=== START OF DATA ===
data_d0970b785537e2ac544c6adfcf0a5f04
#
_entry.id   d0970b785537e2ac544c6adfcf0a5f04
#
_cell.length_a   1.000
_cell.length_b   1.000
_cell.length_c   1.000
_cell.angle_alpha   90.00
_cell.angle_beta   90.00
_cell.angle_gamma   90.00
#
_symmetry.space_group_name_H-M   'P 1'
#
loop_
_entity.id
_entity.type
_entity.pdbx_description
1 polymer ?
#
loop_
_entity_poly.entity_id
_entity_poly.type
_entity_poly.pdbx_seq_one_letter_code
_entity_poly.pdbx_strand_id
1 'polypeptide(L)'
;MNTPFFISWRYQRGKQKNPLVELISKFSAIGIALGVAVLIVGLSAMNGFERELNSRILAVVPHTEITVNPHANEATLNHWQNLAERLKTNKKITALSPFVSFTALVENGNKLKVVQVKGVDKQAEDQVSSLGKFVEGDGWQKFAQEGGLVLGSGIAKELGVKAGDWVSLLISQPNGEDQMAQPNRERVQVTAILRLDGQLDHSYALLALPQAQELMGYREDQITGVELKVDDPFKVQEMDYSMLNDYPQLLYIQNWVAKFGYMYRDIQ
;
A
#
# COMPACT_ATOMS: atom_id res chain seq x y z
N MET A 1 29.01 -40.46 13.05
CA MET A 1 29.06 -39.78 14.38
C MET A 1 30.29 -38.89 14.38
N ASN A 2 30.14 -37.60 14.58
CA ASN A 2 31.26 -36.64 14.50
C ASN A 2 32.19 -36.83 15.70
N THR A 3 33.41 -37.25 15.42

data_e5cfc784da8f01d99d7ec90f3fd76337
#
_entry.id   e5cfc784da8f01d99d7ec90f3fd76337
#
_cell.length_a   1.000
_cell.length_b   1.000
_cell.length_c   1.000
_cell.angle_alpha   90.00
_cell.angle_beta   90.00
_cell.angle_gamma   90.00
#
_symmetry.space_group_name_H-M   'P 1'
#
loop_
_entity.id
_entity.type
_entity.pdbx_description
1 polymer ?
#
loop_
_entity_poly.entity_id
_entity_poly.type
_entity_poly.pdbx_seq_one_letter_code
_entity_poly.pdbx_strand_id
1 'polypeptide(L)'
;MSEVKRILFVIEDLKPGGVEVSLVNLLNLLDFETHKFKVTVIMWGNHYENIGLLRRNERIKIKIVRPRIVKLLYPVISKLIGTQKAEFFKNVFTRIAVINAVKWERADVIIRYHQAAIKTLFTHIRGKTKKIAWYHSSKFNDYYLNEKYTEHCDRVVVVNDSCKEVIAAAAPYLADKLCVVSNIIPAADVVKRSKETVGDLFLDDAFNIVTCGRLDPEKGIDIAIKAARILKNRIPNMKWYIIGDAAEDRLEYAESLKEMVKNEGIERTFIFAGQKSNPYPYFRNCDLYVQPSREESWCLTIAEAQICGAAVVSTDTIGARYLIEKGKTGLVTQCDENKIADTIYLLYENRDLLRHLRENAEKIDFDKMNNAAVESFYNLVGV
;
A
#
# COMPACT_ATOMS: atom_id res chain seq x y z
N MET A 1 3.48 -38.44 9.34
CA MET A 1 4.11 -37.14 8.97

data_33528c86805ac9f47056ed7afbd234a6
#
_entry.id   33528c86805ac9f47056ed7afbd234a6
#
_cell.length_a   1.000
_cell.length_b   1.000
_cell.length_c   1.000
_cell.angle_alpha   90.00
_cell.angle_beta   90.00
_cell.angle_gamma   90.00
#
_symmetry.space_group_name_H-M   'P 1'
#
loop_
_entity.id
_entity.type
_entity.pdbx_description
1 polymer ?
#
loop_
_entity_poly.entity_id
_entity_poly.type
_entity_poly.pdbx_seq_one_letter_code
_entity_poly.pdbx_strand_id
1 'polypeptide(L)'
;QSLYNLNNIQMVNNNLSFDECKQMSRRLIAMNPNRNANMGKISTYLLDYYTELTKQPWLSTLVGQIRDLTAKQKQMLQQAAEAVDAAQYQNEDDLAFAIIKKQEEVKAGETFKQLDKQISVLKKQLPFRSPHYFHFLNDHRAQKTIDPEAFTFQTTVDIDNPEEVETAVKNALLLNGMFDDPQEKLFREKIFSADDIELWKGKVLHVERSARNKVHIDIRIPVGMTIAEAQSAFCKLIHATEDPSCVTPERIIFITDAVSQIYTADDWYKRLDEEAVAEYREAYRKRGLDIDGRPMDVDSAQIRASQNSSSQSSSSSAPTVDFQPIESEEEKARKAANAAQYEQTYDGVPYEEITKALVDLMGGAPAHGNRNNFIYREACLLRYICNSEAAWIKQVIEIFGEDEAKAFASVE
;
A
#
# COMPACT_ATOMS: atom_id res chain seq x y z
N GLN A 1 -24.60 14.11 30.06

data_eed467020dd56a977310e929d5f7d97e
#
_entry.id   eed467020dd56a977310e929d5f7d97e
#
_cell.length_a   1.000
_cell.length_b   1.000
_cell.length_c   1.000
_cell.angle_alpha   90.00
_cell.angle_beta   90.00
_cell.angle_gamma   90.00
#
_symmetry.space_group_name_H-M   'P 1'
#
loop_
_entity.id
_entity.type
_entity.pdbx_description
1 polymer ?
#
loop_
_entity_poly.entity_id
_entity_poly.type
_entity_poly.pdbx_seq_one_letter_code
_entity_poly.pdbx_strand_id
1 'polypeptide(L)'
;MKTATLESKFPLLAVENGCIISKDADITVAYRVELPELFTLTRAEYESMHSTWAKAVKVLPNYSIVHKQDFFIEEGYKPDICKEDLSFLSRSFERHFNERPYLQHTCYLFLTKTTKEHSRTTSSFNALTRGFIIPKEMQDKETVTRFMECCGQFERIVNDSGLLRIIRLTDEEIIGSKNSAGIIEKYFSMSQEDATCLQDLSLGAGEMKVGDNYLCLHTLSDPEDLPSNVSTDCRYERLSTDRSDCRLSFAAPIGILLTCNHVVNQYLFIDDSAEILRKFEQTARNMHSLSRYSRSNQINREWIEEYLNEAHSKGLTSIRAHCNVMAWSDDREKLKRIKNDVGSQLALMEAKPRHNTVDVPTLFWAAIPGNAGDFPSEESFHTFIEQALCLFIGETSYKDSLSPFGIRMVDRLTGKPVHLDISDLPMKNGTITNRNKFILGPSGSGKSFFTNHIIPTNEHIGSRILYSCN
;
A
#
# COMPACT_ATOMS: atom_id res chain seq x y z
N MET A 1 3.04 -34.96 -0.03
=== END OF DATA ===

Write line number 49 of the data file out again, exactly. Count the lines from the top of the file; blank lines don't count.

_symmetry.space_group_name_H-M   'P 1'